After 92 years since its discovery, its interesting there is still debate about how Ewings Sarcoma cells come about. One thing that there is no debate on is that the marker of Ewings Sarcoma is a chromosomal translocation. But that’s only the marker, the way to identify ES. How does one get Ewings Sarcoma? Why do the chromosomes change places? We are only Miette’s parents and not biologists but we still have a theory as to how she came down with Ewings Sarcoma, which I will put myself out there and get to in a bit. First, here’s what I understand about Ewings Sarcoma; I’ll explain it how it makes sense in my uneducated and non-college degreed brain… from a high level.
Cancer at the 30,005 Foot Level
Every cell divides. When that cell divides and a new cell is made, the new cell becomes “something”; whether it be a bone cell, a lung cell, a skin cell, an intestine cell, etc. You get the point. With Ewings Sarcoma, that “something cell” should either specifically become a fat cell or a bone cell, which happens probably a gazillion-mabillion-quardroupleseptupabigzillion times during a life span. There’s a problem when that cell doesn’t become “something”. With Ewings Sarcoma, the cell division takes place, a new cell emerges but that new cell does not develop… it remains in a primitive state. It doesn’t develop because somehow two chromosomes swap places and results in a “mutant” gene inside the new cell. That “mutated” cell never develops to become a legitimate healthy cell. Instead, it just becomes a useless cell that takes up space. “So big deal, a new cell takes up space, duh” you might say. Well, this useless cell is alive and is developed enough to divide itself. It divides and now there are two useless cells. Each of those useless cells divide again. Now there are 4 useless cells. Again, you get the point. Without interference, these useless cells will eventually become more in number than the normal cells and they won’t stop dividing. As far as I understand, they don’t “attack” or try to destroy a healthy cell, they just take up valuable real estate inside the body. Left unchecked, the Ewings Sarcoma will take over enough space to render an organ (such as a lung) useless – resulting in death. A lot of times this “taking over” spreads to a few parts of the body at once and accelerates – not leaving much time to get rid of these “useless” cells. These useless mutant cells can divide at a much faster rate than normal cells. I believe this faster rate is because of that mutated cell having a greater number of insulin receptors than a normal cell. According to my understanding, a cell needs at least insulin to survive.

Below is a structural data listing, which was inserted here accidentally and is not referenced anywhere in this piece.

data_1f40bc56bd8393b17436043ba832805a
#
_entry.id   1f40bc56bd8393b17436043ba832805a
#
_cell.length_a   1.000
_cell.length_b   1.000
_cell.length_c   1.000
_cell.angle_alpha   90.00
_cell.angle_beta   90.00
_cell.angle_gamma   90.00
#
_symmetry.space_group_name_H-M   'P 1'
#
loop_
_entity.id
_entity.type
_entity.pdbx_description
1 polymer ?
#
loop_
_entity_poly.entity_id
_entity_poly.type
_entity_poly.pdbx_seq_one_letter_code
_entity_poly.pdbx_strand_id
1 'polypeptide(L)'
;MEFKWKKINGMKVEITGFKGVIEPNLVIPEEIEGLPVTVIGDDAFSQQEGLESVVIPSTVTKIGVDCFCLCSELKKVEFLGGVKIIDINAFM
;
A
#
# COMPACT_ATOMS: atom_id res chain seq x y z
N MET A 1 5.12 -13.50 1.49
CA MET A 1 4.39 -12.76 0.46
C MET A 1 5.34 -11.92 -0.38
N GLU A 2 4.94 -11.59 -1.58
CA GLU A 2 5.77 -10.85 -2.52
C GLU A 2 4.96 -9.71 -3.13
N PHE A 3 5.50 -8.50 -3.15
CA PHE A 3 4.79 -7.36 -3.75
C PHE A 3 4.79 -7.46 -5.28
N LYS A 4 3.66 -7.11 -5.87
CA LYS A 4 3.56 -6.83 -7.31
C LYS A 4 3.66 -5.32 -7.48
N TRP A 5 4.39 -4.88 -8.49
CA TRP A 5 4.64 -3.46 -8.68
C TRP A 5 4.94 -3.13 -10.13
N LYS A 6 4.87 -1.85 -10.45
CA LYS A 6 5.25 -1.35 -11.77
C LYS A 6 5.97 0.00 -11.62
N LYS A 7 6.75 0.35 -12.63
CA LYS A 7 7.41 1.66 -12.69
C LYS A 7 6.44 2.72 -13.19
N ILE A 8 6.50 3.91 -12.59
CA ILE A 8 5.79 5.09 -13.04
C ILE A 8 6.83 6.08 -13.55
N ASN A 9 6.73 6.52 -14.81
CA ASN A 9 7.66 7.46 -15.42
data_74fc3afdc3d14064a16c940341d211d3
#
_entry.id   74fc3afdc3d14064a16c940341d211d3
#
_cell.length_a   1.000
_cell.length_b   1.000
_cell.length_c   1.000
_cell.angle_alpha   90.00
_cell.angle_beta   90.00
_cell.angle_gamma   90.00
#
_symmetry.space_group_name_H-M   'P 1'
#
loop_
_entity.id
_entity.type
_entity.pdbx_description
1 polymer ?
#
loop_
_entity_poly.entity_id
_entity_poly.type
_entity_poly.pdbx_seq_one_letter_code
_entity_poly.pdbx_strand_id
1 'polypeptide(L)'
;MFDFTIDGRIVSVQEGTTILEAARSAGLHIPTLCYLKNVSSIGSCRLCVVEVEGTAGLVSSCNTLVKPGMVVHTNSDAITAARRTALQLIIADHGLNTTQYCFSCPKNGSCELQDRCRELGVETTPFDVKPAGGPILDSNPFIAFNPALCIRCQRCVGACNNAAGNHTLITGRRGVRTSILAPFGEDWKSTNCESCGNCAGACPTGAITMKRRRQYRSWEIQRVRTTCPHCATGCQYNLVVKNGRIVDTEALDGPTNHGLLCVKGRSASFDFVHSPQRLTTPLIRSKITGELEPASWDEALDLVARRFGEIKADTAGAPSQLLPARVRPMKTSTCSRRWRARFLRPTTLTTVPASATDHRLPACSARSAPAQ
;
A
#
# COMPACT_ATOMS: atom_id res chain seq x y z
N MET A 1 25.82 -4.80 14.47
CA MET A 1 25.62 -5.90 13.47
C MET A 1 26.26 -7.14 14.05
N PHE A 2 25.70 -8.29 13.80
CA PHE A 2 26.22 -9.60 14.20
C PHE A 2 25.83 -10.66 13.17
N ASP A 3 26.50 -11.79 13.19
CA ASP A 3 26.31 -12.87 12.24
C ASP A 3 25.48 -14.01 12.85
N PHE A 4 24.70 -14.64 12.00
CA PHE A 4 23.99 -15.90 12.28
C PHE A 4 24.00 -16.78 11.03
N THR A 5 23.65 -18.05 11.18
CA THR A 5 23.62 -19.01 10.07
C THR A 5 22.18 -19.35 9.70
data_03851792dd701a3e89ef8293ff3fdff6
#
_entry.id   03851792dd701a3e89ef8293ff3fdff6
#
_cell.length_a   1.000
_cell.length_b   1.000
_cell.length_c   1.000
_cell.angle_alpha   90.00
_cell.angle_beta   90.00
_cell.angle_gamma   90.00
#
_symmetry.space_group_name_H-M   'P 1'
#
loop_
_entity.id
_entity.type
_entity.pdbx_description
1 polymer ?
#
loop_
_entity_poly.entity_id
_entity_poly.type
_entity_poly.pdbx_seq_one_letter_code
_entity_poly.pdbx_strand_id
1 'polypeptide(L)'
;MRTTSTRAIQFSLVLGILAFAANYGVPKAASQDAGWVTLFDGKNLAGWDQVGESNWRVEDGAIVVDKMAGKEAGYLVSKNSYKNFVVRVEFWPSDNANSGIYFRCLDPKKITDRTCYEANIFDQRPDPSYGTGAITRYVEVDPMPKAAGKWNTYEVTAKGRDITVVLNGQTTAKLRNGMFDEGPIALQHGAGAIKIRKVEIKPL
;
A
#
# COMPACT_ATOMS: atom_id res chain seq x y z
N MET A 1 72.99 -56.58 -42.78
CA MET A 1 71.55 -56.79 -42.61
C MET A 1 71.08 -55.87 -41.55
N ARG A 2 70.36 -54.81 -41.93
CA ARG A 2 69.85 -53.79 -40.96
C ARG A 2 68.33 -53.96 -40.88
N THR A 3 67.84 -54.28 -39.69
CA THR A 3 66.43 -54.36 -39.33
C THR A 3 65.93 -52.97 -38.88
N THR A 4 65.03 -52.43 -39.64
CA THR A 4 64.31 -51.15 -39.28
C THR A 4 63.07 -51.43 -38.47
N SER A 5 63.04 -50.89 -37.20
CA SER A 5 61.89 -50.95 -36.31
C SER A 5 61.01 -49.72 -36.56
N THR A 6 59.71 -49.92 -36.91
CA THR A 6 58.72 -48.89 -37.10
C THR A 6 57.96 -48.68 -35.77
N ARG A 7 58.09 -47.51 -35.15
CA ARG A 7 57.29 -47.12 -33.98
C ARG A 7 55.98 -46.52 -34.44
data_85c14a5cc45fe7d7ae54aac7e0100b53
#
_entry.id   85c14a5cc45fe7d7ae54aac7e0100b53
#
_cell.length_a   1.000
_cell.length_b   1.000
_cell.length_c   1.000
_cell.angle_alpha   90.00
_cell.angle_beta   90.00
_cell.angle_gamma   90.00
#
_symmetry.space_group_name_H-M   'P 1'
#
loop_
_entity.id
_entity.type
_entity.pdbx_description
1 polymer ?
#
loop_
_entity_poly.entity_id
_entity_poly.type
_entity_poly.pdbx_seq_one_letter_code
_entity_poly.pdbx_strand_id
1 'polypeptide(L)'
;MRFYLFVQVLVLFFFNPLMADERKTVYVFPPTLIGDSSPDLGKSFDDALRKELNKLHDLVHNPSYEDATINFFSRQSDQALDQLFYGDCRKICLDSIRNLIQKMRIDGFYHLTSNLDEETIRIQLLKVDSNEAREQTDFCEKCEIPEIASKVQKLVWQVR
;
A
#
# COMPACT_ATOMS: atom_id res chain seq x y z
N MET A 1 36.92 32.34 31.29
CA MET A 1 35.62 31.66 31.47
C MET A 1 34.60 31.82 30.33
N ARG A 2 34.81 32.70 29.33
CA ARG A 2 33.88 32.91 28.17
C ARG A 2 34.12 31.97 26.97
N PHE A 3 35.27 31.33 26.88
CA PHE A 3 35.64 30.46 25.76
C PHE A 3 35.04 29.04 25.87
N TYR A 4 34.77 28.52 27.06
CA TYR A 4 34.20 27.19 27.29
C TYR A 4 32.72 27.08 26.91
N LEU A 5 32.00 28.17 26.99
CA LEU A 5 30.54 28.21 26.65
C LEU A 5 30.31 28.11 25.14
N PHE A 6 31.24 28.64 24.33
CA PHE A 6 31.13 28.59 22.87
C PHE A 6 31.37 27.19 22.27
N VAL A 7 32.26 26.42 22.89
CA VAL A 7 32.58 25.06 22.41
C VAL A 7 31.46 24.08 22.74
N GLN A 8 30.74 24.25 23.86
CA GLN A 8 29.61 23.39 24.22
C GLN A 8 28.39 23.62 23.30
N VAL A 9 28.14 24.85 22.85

A major problem with some cancers in general, is this new mutated cell looks like a healthy cell to the body’s immune system. The immune system is blind to the fact that this cell is dangerous. It’s a very strange arrangement; humans can see a difference with the eye (with some dye and a microscope) but the immune system cannot differentiate this “bad” cell. Makes me wonder what the immune system does need to see in order for it to attack.
How Did Miette Get Cancer?
Obviously this question is bigger than what this post is going to get into. When a parent is faced with news that their child has cancer, that question is asked internally about 5,281 or so times. So I will just speak on the physiological side of the question. What physiologically happened inside her body?
Its our belief that Miette’s Ewings Sarcoma came about from her encounter with a sidewalk curb. No, I’m not saying sidewalk curbs cause cancer. As she decided to pop a wheelie as a way to go from street to sidewalk (like every kid on a bike has done), she failed to get her timing down and ended up crashing and hitting her shin on the curb. This resulted in bone chips from her tibia. The bone chips eventually “died” and according to her body’s immune system, became just foreign objects. Typically, the body would eventually push these foreign objects out of the body… much like a bee stinger or sliver. Unfortunately, in Miette’s case, the bone chips were still underneath the sheathing that is around the bone. This sheathing is pretty tough stuff and the body could not eject the chips out through it. So the chips stayed.